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Tuesday, 23 May 2017

Is live streaming your life good business or dangerous?

Live streaming is becoming big business, with millions of people around the world broadcasting the minutiae of their daily lives in real time to adoring fans - and making small fortunes in the process. But is it safe?
Samantha Firth, a 21-year-old nanny living in Chicago, walks to the subway with her friend. So far, so ordinary.
But she is simultaneously broadcasting her 15-minute journey live via her mobile to thousands of avid followers.
"You guys are lit," she says excitedly as she looks at the stream of rolling messages and emojis that are popping up on her screen from her fans.
"I love you... you guys are the best," she exclaims, before heading onto the subway and zooming the camera in on a spot on her forehead.
It used to be that only film stars would be famous, but thanks to reality TV, YouTube and bloggers, anyone can have their "fifteen minutes" of fame, as Andy Warhol predicted.
The proliferation of live broadcasting tools, pioneered by Meerkat several years ago and followed by the likes of Periscope, Facebook, YouTube and others, has given many young people the chance to broadcast every aspect of their lives - whether they're brushing their hair in their bedroom or out dancing with friends.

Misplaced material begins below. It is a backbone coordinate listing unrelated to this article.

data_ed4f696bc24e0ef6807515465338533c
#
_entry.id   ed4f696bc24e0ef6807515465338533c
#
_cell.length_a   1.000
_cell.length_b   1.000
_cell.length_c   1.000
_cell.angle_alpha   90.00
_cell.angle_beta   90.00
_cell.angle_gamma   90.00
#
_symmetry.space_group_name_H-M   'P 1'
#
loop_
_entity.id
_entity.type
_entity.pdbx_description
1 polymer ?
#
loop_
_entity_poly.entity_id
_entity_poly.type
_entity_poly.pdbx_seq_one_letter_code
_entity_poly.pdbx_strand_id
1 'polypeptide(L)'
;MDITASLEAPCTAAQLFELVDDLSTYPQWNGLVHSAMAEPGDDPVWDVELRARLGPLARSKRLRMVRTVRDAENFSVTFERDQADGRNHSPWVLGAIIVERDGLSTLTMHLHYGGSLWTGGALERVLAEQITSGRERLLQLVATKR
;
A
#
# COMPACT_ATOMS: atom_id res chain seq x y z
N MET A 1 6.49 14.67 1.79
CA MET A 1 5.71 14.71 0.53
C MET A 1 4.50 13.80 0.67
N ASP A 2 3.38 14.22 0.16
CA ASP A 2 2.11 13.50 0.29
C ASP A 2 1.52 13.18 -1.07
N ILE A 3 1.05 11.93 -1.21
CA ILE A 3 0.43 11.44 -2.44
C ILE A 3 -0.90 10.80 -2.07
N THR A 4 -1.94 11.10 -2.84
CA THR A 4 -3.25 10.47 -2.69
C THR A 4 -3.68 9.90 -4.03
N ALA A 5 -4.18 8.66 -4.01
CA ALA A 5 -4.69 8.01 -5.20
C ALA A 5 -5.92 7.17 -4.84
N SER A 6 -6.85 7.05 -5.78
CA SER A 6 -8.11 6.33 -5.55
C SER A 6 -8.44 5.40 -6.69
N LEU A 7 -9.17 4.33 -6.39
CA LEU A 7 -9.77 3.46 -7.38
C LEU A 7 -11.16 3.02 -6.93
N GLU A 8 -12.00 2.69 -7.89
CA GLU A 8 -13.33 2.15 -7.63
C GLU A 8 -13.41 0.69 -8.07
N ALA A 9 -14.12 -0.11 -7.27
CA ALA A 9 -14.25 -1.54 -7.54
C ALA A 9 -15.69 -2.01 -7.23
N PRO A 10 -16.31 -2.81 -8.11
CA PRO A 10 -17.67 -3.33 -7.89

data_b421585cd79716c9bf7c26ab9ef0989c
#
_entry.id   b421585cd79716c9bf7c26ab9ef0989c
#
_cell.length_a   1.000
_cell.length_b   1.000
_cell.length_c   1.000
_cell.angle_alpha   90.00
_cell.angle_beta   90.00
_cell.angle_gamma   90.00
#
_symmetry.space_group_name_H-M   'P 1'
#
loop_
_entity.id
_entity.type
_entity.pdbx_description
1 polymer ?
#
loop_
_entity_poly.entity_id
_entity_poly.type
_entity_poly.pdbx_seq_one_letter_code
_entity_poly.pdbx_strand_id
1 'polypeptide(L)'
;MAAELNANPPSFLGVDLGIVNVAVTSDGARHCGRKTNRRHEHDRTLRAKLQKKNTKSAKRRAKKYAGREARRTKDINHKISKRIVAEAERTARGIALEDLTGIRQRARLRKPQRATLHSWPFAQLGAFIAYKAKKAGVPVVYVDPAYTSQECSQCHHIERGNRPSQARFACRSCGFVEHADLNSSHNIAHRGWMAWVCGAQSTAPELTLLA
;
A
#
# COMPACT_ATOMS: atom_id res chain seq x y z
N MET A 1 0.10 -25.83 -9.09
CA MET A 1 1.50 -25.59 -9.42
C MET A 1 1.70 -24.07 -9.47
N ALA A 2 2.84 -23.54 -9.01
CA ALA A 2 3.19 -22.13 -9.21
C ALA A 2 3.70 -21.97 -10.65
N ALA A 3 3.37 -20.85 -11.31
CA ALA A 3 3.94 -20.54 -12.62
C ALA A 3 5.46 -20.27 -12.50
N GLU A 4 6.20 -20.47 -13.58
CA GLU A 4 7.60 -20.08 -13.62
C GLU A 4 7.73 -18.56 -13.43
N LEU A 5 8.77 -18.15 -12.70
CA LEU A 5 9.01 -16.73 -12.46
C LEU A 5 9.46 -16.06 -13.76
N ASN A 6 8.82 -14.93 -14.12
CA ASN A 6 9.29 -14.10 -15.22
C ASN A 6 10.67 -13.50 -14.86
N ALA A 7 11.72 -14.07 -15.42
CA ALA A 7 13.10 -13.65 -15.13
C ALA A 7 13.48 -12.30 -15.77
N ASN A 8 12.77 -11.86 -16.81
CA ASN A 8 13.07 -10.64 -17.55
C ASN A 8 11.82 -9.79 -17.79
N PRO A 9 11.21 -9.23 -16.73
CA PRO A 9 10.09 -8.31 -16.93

In China alone, the entertainment live streaming market is valued at £5bn, according to Credit Suisse.
And in the US, 63% of 18-34 year-olds are watching live content and 42% creating it, finds a study by UBS Evidence Lab.
But for many like Ms Firth, this isn't just narcissistic fun, it's a cash cow.
She joined - owned by China's Cheetah Mobile - eight months ago after moving from Sydney to Chicago. The live-in nanny has since become one of the most popular broadcasters on the site, amassing 350,000 fans.
These devotees bombard her with virtual gifts - animated stickers that can be converted into "diamonds" and then real money - helping her pull in about $21,000 (£16,300) a month.
"Coming from a different country it has been difficult to make friends, but this app has allowed me to connect with people who have the same interests," she says of her reasons for joining.
"I spend most of my free time broadcasting because it's where most of my friends are."
She is keen to portray a candid version of herself, pimples and all.
"I don't wear make-up, I wear sweatshirts and sweatpants," she says. "Sometimes I cry when someone says something hurtful on a broadcast."
Like, live streaming platform YouNow enables these citizen broadcasters to make money from fans sending them virtual gifts. Fans of some streaming sites can also subscribe monthly to their favourite live streamers.
Source By BBC.COM


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